Migratory birds shift further into forest area behind Sukhna Lake

The migratory birds that make the regulator end of the Sukhna Lake their home during winters have this year shifted further into the forest area behind the lake. The reason: the regulator end has become deeper. Besides, the birds are also finding their way to the water bodies in the catchment area.

The regulator end of the Sukhna Lake had conditions conducive to migratory birds that prefer to be in shallow waters where it is easier for them to hunt for food and lay eggs. The desilting from the regulator end last year resulted in deepening of the water level which, in turn, led the birds to shift further into the forest area where conditions are better for their existence.

Director (Environment) and Chief Wildlife Warden Santosh Kumar says, "Around 10-12 species of migratory birds have been spotted at the Sukhna Lake. A census of the number of birds present has not been done."

He adds, "This time less birds are visible at the regulator end as these have shifted further into the forest area behind the regulator end. Shallow waters are present in the area that are required by the birds. A number of birds have been spotted at the water bodies in the catchment area."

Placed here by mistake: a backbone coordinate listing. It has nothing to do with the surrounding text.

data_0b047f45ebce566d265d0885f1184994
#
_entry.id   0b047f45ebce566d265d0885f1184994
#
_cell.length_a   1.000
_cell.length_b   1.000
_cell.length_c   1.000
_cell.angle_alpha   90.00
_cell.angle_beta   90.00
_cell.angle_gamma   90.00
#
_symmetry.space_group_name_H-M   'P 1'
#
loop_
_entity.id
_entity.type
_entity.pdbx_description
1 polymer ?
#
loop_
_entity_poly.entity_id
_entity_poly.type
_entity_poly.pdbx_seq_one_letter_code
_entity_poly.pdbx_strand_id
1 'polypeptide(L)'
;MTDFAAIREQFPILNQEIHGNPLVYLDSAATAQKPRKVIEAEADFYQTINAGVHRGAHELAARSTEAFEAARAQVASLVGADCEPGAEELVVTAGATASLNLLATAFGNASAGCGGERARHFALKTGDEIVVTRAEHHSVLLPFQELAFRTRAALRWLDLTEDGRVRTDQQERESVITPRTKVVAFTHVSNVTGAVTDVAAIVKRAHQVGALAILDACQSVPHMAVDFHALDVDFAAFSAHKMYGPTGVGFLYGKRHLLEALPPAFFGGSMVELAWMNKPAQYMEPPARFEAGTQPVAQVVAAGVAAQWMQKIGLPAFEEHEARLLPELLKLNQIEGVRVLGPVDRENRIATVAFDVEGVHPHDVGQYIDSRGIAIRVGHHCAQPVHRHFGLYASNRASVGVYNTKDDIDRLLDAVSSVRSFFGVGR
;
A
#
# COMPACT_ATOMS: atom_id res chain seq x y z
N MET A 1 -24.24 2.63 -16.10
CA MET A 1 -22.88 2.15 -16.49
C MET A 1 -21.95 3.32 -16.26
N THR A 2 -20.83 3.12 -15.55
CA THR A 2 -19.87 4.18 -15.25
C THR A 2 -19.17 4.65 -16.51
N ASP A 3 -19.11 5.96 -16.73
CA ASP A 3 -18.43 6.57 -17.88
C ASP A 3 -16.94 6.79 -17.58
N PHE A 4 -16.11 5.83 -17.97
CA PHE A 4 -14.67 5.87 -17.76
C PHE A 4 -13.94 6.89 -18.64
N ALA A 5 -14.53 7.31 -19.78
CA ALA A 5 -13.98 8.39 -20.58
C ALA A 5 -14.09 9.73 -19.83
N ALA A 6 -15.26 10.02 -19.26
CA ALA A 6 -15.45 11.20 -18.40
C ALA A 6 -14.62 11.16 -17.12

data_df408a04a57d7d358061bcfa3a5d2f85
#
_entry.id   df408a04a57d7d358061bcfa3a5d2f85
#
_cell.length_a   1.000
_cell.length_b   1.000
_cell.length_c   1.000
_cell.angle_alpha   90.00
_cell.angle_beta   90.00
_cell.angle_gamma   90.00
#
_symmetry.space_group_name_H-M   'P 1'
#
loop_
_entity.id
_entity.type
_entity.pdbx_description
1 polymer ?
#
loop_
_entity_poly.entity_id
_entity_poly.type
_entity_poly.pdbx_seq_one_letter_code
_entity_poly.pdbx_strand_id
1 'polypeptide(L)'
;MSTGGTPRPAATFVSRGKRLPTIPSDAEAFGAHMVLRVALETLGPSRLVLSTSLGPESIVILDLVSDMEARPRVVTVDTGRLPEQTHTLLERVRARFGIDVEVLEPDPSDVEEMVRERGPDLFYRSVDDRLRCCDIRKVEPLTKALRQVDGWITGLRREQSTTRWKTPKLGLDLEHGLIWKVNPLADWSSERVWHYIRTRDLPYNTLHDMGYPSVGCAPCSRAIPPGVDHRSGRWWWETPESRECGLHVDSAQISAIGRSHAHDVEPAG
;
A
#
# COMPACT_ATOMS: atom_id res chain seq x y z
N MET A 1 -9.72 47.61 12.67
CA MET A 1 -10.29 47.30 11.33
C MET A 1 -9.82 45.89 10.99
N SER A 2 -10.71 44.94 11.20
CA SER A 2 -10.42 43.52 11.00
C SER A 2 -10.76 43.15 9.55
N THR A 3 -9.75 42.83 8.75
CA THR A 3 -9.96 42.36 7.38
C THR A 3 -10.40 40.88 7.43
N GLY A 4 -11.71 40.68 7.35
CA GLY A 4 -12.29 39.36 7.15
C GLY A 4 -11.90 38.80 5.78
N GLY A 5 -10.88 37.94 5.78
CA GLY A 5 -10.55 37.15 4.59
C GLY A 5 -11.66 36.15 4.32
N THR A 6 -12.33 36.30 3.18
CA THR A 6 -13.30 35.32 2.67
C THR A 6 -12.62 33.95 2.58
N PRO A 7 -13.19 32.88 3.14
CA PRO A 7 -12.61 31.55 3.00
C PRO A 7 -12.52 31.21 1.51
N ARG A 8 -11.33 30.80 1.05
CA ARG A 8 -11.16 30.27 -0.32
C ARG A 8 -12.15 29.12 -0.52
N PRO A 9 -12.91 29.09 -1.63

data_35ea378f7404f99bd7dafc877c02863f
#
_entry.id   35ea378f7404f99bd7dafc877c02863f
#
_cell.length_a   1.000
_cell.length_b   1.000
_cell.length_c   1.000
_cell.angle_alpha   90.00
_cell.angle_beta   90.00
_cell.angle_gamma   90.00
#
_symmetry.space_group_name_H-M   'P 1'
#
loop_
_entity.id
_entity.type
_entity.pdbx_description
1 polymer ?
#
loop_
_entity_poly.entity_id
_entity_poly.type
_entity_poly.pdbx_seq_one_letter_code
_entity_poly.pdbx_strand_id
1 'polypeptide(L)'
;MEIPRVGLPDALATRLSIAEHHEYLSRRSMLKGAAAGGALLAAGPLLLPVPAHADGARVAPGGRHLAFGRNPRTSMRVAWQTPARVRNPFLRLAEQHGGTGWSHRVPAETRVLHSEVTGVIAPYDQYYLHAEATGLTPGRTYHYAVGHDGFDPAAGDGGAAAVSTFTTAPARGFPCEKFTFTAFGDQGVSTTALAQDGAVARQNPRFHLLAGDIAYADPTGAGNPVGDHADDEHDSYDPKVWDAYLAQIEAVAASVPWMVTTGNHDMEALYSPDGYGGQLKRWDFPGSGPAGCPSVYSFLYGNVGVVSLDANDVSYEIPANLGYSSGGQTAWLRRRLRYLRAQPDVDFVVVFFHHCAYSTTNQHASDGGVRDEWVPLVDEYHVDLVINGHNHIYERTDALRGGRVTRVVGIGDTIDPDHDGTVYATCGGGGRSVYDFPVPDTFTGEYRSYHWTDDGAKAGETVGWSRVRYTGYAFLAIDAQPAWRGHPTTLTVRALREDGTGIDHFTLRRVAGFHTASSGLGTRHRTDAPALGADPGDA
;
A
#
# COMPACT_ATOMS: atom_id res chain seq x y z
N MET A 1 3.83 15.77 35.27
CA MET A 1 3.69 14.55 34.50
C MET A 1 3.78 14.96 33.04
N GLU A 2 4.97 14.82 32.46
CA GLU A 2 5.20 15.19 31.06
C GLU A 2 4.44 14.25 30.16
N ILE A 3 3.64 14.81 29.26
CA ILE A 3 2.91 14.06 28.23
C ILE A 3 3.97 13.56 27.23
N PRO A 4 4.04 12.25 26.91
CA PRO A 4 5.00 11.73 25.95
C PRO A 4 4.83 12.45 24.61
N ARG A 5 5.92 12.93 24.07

The catchment area has more than 100 water bodies that are currently filled with water. With there being less disturbance in the catchment area, the migratory birds are present there. The migratory birds that can be seen in the city include Brahmi ducks or the Ruddy Shelduck, Tufted Pochard, Common Pochard and Bar-Headed Geese.

Sukhna Lake has been facing the problem of excessive silt since it was created. Desilting is done every year. Last year, silt was removed from the regulator end. This year, the Forest Department did not allow this to happen. While silt was removed from the rest of the lake, some part of the regulator end was not touched. Hundreds of migratory birds flock to the Sukhna Lake every year and are present here between November and March. A Nature Interpretation Centre has been set up at the regulator end to facilitate bird watchers.

Please read our terms of use before posting comments
TERMS OF USE: The views, opinions and comments posted are your, and are not endorsed by this website. You shall be solely responsible for the comment posted here. The website reserves the right to delete, reject, or otherwise remove any views, opinions and comments posted or part thereof. You shall ensure that the comment is not inflammatory, abusive, derogatory, defamatory &/or obscene, or contain pornographic matter and/or does not constitute hate mail, or violate privacy of any person (s) or breach confidentiality or otherwise is illegal, immoral or contrary to public policy. Nor should it contain anything infringing copyright &/or intellectual property rights of any person(s).
comments powered by Disqus